Personally, all I really want from a game is an imaginative story. I don't care at all about well tuned mechanics if I have to play a space marine mowing down orc Nazis with his gold-plated gangsta Glock. No More Heroes, like all Suda51 games, definitely delivers on the story front. It begins as an ordinary though highly allusive tale about a loser who keeps winning, and rather than trying to present some kind of real-world moral, the game flees from reality and lets the player work out the message. For example, every time Travis completes an assassination, his name moves up a notch on an arcade leaderboard, to the accompaniment of classic 8-bit horn flourishes. His health powerups are little pixelated pizza slices and his signature moves involve a spinning slot machine and shouting things like, "Blueberry Cheese Brownie!" This game not only reminds you that it's a game, it fetishizes the silliest of video game tropes to the point where the jokes are the real story, not Travis's assassination missions. Without giving too much away, about halfway through the game, something truly dumb happens, and it feels like all bets are off.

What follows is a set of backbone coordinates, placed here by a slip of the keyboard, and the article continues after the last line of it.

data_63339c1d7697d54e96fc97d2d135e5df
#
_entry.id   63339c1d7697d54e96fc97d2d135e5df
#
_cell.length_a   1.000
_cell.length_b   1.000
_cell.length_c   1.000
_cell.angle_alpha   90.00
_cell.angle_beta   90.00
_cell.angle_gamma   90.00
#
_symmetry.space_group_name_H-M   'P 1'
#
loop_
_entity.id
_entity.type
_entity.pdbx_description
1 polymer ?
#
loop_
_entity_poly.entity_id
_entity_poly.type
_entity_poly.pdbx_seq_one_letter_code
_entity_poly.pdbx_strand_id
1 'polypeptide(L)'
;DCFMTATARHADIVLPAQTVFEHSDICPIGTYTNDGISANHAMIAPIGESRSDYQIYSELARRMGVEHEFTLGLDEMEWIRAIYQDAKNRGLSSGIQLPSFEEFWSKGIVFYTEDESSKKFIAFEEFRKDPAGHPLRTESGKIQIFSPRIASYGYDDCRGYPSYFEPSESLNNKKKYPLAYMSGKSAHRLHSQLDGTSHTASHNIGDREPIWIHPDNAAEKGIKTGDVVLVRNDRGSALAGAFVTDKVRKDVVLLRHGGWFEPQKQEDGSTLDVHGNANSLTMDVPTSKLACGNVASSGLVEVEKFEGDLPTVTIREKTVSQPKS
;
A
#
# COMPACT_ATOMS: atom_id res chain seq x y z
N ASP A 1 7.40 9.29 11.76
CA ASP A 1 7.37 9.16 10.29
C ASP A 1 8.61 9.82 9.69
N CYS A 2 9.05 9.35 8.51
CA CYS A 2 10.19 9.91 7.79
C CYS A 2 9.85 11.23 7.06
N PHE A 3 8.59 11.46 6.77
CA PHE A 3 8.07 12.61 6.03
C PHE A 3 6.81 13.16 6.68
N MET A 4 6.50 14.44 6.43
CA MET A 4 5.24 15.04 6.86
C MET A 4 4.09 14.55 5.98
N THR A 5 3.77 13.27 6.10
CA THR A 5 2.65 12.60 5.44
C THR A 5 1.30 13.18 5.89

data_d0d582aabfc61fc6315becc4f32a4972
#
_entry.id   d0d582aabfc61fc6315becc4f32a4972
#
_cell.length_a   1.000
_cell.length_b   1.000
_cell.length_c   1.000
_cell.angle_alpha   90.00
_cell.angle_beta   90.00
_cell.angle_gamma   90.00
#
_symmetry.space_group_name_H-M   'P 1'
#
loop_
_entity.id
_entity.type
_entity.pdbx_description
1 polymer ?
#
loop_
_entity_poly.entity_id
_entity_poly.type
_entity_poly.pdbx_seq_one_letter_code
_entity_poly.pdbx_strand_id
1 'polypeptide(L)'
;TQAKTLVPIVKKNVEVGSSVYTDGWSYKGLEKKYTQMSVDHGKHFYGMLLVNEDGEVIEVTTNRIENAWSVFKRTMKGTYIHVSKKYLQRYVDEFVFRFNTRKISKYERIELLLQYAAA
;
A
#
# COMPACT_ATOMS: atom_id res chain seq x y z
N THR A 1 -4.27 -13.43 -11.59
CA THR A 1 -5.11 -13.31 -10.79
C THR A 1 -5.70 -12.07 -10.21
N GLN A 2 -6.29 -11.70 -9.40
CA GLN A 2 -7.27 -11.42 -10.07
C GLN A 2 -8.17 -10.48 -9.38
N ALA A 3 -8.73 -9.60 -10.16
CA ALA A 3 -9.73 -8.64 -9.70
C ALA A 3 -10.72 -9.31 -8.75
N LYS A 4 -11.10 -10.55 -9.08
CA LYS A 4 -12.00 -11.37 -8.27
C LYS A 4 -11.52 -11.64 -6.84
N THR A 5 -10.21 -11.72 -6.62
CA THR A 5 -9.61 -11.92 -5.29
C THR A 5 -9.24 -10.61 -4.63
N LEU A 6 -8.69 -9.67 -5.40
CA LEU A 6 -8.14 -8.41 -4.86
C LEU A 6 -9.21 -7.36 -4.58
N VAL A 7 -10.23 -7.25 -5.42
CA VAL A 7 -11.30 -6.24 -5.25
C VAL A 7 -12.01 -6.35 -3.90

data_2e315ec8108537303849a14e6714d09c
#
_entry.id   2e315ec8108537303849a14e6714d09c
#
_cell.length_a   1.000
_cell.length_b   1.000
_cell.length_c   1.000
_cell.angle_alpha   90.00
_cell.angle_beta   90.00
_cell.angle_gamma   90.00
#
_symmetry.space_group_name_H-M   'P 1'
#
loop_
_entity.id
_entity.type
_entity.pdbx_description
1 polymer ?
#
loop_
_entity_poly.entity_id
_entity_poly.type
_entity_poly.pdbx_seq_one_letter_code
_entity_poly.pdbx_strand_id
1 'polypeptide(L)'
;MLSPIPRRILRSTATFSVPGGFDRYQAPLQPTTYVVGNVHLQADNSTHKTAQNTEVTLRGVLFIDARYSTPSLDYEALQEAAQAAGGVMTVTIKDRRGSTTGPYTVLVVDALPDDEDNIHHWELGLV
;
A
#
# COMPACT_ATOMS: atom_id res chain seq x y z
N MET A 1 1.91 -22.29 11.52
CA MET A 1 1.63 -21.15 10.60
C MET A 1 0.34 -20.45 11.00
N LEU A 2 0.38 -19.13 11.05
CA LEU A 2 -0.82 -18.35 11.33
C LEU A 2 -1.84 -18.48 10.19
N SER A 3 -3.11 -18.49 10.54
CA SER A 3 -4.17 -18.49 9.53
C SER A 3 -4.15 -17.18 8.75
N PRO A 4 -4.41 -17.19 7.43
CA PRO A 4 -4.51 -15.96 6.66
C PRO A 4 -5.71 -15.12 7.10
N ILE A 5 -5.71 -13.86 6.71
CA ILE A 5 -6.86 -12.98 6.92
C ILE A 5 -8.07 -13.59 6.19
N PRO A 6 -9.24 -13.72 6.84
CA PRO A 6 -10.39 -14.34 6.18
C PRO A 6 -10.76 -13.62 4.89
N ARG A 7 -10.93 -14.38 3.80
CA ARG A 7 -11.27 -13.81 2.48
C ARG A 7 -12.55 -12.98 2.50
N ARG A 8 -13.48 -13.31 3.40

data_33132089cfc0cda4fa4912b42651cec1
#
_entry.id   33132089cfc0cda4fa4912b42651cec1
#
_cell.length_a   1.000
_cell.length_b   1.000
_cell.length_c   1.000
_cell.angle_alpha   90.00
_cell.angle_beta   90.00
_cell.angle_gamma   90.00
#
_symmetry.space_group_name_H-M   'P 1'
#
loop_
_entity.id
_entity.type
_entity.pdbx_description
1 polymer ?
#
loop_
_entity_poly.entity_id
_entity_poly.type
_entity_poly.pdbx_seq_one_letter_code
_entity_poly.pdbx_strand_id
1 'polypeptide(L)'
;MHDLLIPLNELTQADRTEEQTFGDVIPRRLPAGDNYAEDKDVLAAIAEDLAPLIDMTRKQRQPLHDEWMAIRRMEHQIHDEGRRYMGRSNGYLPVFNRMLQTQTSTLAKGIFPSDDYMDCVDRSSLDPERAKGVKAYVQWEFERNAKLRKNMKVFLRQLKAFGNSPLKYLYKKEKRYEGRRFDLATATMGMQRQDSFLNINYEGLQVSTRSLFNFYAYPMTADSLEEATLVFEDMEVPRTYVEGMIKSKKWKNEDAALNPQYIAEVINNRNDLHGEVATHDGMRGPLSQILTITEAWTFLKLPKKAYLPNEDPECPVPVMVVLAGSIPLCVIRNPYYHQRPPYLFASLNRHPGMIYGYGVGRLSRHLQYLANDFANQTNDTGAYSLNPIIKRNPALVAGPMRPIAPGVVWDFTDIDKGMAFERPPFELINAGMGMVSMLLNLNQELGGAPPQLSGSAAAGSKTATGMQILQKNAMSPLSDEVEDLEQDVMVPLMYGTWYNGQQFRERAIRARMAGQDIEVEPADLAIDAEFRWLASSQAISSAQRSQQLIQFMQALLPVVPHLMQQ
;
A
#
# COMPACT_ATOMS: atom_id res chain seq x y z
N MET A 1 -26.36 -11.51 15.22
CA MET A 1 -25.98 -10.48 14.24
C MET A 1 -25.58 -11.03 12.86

Still, the core gameplay remains the same throughout, which is a mixed blessing. I loved the assassination missions, which involve slicing up a bunch of faceless goons and then outwitting some ridiculous boss. The bosses are the meat of the game, and everything else is just filler. Everything else. In order to enter each ranked battle, Travis needs to earn lots of money in a series of minimum wage jobs. The jobs are suitably humiliating, like pumping gas or cleaning graffiti, which is an amusing contrast, but the problem is that they're all incredibly boring. Most of the jobs also require trekking all across the city to get the assignment, then going to the job location, then back for more assignments. The city is so boring it's embarrassing. Remember when every other game tried to clone GTA and ended up with tiny "open world" areas with nothing to do outside of the real missions? This world is like a clone of a GTA clone. It has two pedestrians, no weather, and a hidden package right behind your house. Thanks to all the busywork and pointless travel, it becomes a very familiar, but never welcome, sight.